By Bob Walsmith Jr.
Santa Barbara Association of Realtors
So you’re thinking about buying your first home. A place to call — and make — your own.
It’s a big move, literally and figuratively. Buying a house requires a serious amount of money and time. The journey isn’t always easy. It isn’t always intuitive. But when you get the keys to your new home — that can be one of the most rewarding feelings ever.
The key to getting there? Knowing the home-buying journey. Knowing what tools are at your disposal. And most importantly? Creating relationships with experts who can help you get the job done.
That’s where this guide comes in. I will point out not only the major steps (and the recommended order) you’ll take during the home-buying process, but also explain the relationships and experts you’ll need along the way.
Do Your Homework
Oh sure, everybody wants to jump right into open houses. But before you even set foot in a home, you should identify your list of “musts” and “wants.” There’s so much to decide: Housing type, neighborhood, school district, just to name a few. I recommend writing down the ten most important items you want in your new home in order of preference.
If you’re planning to buy a home with a partner, make sure that you sit down with them and write down your top ten together. You want to be on the same page while buying a house. If you’re not, you’ll be less able to give agents or lenders the information they need to help you.
Find a Great Realtor®
Your relationship with your real estate agent is the foundation of the home-buying process. He or she is the first expert you’ll meet on your journey, and the one you’ll rely on most. That’s why it’s important to interview agents and find the agent who’s right for your specific needs.
Choose a Lender
Once you’ve found your agent (AKA, your new best friend), ask him or her to recommend two to three mortgage lenders that meet your financial needs. This is another big step, as you’ll be working with your lender closely throughout the home-buying process.
The Loan Process
Once you’ve decided on a lender (or mortgage broker), you’ll work with your loan agent to determine which mortgage is right for you. You’ll consider the percentage of your income you want to spend on your new house, and you’ll provide the lender with paperwork showing proof of income, employment status, and other important financials. This step is crucial, especially in today’s market. The quicker you can get your lender everything they need, the faster you can get to the next step in the process. If all goes well (fingers crossed) you’ll be pre-approved for a loan at a certain amount.
Open Houses, Showings and Looking Around
Now that you have both an agent who knows your housing preferences and a budget — and a lender to finance a house within that budget — it’s time to get serious about viewing homes. Your agent will provide listings you may like based on your parameters (price range, ZIP codes, features), and will also help you determine the quality of listings you find online. Then comes the fun part: showings, which give you the unique opportunity to evaluate properties. Your agent will help you navigate showings, whether virtual or in-person.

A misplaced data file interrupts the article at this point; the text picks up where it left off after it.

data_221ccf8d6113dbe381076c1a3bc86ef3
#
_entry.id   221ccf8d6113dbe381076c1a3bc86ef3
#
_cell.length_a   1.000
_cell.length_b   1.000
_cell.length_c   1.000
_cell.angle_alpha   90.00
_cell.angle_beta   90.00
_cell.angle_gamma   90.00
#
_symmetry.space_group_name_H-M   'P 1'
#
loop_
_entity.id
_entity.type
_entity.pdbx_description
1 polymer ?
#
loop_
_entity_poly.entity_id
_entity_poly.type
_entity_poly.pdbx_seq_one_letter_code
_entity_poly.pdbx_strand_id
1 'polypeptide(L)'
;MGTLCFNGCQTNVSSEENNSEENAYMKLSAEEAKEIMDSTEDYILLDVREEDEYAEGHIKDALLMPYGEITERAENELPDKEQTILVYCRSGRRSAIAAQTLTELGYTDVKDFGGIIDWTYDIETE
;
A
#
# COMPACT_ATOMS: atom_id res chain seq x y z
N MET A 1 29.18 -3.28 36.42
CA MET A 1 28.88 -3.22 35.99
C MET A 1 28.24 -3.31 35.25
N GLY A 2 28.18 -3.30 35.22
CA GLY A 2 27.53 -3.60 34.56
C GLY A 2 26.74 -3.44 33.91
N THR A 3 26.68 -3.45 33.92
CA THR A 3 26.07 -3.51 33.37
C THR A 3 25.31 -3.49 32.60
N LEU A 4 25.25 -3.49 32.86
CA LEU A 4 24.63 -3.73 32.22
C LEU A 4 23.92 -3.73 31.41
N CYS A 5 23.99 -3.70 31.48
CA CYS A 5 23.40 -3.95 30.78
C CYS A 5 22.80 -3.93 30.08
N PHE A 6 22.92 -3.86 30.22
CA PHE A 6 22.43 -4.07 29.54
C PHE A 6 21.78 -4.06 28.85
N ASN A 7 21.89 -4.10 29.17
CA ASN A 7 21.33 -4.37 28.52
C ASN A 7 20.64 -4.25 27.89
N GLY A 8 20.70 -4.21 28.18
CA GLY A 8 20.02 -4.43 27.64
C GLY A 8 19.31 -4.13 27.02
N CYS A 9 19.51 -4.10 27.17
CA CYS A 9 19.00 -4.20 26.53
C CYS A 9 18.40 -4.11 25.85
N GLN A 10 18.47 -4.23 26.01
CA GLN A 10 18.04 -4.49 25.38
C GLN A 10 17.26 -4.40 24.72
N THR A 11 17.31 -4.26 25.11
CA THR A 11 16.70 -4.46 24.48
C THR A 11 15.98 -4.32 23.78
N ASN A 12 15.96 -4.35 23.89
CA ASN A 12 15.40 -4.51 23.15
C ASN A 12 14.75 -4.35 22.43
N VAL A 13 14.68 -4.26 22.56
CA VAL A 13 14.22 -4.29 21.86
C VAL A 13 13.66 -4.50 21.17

Quite often, first time home buyers will put this step ahead of all others. This can be very deflating. If you don’t know what you can qualify for, you will often misjudge what your buying power is and look at homes far above your actual budget. Resist the temptation and follow this blueprint.
Make an Offer
Once you find the home you want to buy, you’ll work with your agent to craft an offer that not only specifies the price you’re willing to pay but also the proposed closing date and other important items.
Negotiate, Negotiate, Negotiate
Making an offer can feel like an emotional precipice, almost like asking someone out on a date. It can be very stressful! Some home sellers simply accept the best offer they receive, but many sellers make a counteroffer. If that happens, it’s up to you to decide whether you want your agent to negotiate with the seller or walk away. This is an area where your agent can provide real value by using their expert negotiating skills to haggle on your behalf.
If your offer is accepted, then you’ll sign a contract. Most sales contracts include a home inspection contingency, which means you’ll hire a licensed or certified home inspector to inspect the home for needed repairs, and then ask the seller to have those repairs made. This mitigates your risk of buying a house that has major issues lurking beneath the surface, like mold or cracks in the foundation.
When you offer to buy a home, your lender will need to have the home appraised to make sure the property value is enough to cover the mortgage. If the home appraises close to the agreed-upon purchase price, you’re one step closer to settlement — but a low appraisal can add a wrinkle.
The last stage of the home-buying process is the closing. This is when you sign the final ownership and insurance paperwork and make it official.
Now that all of this is done, you’ll have the keys to your new home. Congratulations!
Bob Walsmith Jr. is a native to Southern California and a Realtor® with Berkshire Hathaway HomeServices California Properties in Santa Barbara. During his work with the Santa Barbara Association of Realtors, Bob has served on the CORE Committee, Education Committee, been Chair of the Budget & Finance Committee, and the Multiple Listing Service Committee. He also is on the Board of Directors of the Alpha Resource Center of Santa Barbara. Bob lives in Goleta with his beautiful wife Julie. When not working, Bob enjoys playing golf, fine wine, fine dining, and walking our beautiful coastline. Bob can be reached at 805.720.5362 and/or firstname.lastname@example.org